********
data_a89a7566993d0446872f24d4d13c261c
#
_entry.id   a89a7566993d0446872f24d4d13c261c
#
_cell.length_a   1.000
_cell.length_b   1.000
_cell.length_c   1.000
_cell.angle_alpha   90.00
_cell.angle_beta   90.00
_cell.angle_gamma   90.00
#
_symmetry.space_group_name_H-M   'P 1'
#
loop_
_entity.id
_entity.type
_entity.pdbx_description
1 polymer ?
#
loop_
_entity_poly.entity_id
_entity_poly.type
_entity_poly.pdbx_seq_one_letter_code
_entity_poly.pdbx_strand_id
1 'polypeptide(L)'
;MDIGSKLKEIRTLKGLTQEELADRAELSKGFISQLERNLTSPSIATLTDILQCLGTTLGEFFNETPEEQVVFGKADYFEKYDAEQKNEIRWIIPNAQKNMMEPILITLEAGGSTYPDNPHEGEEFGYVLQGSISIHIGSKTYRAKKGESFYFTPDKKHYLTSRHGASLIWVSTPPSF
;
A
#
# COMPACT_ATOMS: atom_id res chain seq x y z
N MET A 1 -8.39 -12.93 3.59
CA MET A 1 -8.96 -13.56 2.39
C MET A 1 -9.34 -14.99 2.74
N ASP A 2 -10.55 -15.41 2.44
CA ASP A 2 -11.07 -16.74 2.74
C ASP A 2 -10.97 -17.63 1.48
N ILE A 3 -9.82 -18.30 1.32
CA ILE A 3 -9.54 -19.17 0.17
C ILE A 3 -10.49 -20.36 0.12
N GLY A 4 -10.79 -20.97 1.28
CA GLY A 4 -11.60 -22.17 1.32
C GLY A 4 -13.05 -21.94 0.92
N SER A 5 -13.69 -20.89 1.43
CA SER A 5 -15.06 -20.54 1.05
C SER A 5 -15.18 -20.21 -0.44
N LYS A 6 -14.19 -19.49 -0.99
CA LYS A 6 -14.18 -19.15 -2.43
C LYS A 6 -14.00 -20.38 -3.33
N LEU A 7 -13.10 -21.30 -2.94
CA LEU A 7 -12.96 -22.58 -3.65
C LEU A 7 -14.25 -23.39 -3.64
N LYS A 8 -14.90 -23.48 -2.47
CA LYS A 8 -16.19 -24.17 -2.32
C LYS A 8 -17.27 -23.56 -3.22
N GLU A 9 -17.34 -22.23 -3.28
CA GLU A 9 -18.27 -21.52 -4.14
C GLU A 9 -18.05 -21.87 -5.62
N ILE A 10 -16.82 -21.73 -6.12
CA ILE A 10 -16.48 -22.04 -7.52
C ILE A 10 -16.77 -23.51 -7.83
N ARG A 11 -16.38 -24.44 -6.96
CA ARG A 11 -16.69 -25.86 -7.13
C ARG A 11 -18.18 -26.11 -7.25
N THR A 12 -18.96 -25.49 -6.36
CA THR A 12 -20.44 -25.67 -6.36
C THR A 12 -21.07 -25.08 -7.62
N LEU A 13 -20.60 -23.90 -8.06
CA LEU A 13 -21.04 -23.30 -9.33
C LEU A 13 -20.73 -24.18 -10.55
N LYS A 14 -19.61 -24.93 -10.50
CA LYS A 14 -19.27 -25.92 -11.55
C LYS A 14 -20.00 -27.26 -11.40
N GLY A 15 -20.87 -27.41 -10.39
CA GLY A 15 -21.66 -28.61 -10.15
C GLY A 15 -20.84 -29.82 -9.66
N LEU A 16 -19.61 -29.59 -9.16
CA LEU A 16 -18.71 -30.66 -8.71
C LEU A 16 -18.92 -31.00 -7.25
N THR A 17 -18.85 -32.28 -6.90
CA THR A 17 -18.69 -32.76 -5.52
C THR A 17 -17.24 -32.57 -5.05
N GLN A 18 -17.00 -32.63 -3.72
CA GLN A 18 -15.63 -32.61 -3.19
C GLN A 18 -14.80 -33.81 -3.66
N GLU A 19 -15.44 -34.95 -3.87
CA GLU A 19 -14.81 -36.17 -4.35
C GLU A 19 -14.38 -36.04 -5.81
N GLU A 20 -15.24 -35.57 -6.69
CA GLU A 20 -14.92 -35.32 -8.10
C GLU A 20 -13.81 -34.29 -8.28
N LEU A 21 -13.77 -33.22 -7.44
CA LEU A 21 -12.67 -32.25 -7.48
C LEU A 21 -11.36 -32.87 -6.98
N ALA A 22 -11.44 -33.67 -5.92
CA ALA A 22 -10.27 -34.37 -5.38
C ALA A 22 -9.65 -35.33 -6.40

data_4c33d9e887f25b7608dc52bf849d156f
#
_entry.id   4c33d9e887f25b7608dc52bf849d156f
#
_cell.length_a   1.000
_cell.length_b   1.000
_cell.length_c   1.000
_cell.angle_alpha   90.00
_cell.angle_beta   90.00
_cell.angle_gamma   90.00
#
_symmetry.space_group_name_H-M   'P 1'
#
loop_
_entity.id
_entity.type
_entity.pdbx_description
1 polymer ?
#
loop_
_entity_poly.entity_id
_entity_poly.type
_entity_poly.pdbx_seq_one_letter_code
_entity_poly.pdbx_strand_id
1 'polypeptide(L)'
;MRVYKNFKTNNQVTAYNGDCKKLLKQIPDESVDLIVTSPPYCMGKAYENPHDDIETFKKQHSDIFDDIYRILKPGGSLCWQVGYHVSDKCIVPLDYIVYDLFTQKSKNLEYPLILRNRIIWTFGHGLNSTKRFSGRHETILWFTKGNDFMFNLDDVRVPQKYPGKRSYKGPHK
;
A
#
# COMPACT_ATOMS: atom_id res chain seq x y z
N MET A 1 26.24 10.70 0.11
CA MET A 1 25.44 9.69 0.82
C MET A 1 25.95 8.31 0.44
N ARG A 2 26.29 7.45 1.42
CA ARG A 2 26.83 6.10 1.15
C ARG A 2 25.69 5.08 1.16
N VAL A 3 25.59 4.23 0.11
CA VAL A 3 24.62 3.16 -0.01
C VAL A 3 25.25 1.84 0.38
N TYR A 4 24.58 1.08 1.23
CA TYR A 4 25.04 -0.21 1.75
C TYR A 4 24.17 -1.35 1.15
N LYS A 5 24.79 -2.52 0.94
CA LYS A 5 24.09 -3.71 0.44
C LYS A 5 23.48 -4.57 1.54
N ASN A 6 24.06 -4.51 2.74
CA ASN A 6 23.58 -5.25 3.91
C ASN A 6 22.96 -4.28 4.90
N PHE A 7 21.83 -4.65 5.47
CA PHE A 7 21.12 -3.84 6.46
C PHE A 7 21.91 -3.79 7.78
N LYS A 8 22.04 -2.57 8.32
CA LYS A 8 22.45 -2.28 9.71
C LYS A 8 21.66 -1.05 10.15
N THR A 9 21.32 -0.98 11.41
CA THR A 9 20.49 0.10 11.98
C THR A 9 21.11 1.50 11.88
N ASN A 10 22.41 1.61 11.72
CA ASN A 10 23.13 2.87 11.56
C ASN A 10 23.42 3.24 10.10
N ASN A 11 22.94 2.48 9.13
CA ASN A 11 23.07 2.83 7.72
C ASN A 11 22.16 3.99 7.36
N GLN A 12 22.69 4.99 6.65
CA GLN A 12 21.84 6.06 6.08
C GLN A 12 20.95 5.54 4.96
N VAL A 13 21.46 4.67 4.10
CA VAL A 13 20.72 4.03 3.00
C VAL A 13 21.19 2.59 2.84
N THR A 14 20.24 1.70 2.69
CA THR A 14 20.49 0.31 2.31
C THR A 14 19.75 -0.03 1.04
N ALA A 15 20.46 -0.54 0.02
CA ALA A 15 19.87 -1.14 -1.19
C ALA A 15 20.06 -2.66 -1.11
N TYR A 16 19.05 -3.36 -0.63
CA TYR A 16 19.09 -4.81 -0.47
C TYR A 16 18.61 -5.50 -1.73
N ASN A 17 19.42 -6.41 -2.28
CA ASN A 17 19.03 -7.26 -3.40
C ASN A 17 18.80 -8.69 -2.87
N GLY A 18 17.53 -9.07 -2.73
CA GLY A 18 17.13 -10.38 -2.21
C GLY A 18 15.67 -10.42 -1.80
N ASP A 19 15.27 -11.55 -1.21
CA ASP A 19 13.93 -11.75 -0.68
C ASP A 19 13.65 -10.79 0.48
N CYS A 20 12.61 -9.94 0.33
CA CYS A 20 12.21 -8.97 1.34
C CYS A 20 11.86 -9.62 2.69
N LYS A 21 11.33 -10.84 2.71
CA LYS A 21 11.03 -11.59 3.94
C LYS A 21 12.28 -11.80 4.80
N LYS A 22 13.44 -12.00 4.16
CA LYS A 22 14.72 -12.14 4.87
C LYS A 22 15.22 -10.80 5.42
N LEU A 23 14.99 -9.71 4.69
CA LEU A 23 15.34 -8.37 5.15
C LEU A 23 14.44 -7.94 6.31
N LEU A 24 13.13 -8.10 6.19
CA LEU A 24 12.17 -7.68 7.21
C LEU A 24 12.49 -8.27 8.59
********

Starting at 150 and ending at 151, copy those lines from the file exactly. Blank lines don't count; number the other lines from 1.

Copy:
C LYS A 8 21.66 -1.05 10.15
N THR A 9 21.32 -0.98 11.41